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Discussion Starter · #1 ·
I have been combing through the forum trying to find someone who has done this before. I am going to be installing a new radio in a 2006 EX-L Pilot. Also a backup camera and looking for more information on how to feed it through the vehicle.
Summed up, I am looking on how to install a new radio and back up camera. If no one has a walk-through posted, I will make one myself.
 

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I have been combing through the forum trying to find someone who has done this before. I am going to be installing a new radio in a 2006 EX-L Pilot. Also a backup camera and looking for more information on how to feed it through the vehicle.
Summed up, I am looking on how to install a new radio and back up camera. If no one has a walk-through posted, I will make one myself.
464 hits look under 06 radio install
 
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Also note that if you decide to purchase from Crutchfield that they provide very detailed instructions.
 

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Discussion Starter · #5 ·
Also note that if you decide to purchase from Crutchfield that they provide very detailed instructions.
I do not plan on purchasing from Crutchfield, but I do know they have good support. If I have to, I will go to them later.
I am getting a cheap double din to install and will not be using a wiring harness. It's cheaper to just do it myself and I don't want to spend too much money on it.
 

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Good luck .. (y)
 
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Any problems that you may run into post them here so we can give you a hand . Make sure you fully understand the wiring diagram for the Pilot and do use a stupid harness you should never cut directly into the harness.

:)
 

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There were masses of conversions done on first gens documented in the audio section. User Edog did one of the best which a search will find plug his name in. Search also terms like pioneer, Kenwood, Avic etc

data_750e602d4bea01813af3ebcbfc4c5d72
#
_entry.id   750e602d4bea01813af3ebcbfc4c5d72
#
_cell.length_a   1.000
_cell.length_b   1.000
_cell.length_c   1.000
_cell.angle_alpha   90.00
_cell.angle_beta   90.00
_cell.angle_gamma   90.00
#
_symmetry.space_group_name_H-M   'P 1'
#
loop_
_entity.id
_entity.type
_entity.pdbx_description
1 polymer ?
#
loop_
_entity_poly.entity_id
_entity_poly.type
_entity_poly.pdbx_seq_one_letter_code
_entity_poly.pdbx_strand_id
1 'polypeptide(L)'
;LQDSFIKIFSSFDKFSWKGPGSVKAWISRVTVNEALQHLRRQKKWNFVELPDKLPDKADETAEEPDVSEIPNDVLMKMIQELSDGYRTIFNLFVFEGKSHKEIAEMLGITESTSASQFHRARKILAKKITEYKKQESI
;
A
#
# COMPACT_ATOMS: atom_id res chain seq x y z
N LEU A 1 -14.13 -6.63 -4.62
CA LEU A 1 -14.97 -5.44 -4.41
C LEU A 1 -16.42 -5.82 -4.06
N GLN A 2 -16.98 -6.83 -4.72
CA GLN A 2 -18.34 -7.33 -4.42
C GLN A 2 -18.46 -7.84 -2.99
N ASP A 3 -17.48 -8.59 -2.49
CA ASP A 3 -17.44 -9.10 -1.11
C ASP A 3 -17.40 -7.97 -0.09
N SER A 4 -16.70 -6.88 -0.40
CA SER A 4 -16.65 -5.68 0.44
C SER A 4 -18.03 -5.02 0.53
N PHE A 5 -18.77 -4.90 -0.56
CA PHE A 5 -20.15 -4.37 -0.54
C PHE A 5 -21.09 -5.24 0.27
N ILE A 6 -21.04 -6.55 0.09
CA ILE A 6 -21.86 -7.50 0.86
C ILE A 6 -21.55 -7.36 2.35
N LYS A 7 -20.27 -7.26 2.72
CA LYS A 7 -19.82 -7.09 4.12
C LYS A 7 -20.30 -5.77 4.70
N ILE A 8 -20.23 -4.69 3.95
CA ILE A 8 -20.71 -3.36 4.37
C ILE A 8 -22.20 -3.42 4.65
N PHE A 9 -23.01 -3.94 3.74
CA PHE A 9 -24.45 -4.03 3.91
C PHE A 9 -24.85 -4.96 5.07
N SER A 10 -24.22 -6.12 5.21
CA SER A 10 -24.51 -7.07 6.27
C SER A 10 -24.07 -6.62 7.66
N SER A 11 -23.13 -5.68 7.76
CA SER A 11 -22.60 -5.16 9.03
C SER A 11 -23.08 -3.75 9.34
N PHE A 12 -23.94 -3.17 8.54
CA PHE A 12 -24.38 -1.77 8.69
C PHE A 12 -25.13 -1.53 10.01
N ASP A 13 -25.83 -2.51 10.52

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Discussion Starter · #10 ·
There were masses of conversions done on first gens documented in the audio section. User Edog did one of the best which a search will find plug his name in. Search also terms like pioneer, Kenwood, Avic etc
I found the one from Edog, thank you. This is what I have been looking for.
 

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I did replace radio in my previous 2007 Pilot EX, including:
Wiring up a backup camera
Upgrading stock 10" sub with a shallow mount Pioneer
Putting in a mono amp under passenger seat to feed the new sub.

Considerations:
Just how cheap are we talking here? If you plan to actually drive around and use this thing a lot, I would not go TOO cheap. At the very least, you want solid Android Auto/Apple CarPlay support.
Factory head unit has mounting 'ears' bolted onto its sides. The holes on those ears did not match the holes on the aftermarket head unit, so getting them mounted properly would have involved additional drilling. Getting the new head properly lined up reusing the factory 'ears' would have been tricky. The mounting bracket kit that Crutchfield included for free made this process effortless.
Factory wire harness is rather hard to work with. It is just barely long enough to pull the unit out to reach behind and unplug it. Location is real cramped. I dunno how you plan to do it - tap into wires behind the factory connector, or hack the stock connector off completely. Either way, it will be a doozy of a job, and highly prone to errors. Crutchfield included a Pilot harness for free and I soldered it to the new head unit harness in the comfort of my workshop. All that was left to do in the car was to snap it in place. Again, you are welcome to do it the hard way, but I guarantee you will be using all the swear words in your dictionary by the time you get it working. And mind, if you later decide that you were TOO cheap and you want a better head unit, a harness you can just unplug will make things a LOT easier. Well worth the extra five bucks

If you plan to keep using the factory subwoofer, you will need an amp. Look for a '100W subwoofer amplifier' on Amazon - it will be a small box that takes 12 VDC, they are about $20-25.
Your head unit will likely have a 'parking brake' wire. Supposedly a safety feature, it is more of a frustration feature. Means you gotta engage parking brake AFTER you start the car in order to access setup menus etc. You can be a conformer and hook it into your parking brake detect wire - wherever that might be. You can try to ground that wire and see if that works. (It did with Pioneer, but not with Alpine) or you can look for a 'parking brake bypass' for your head unit brand on Amazon.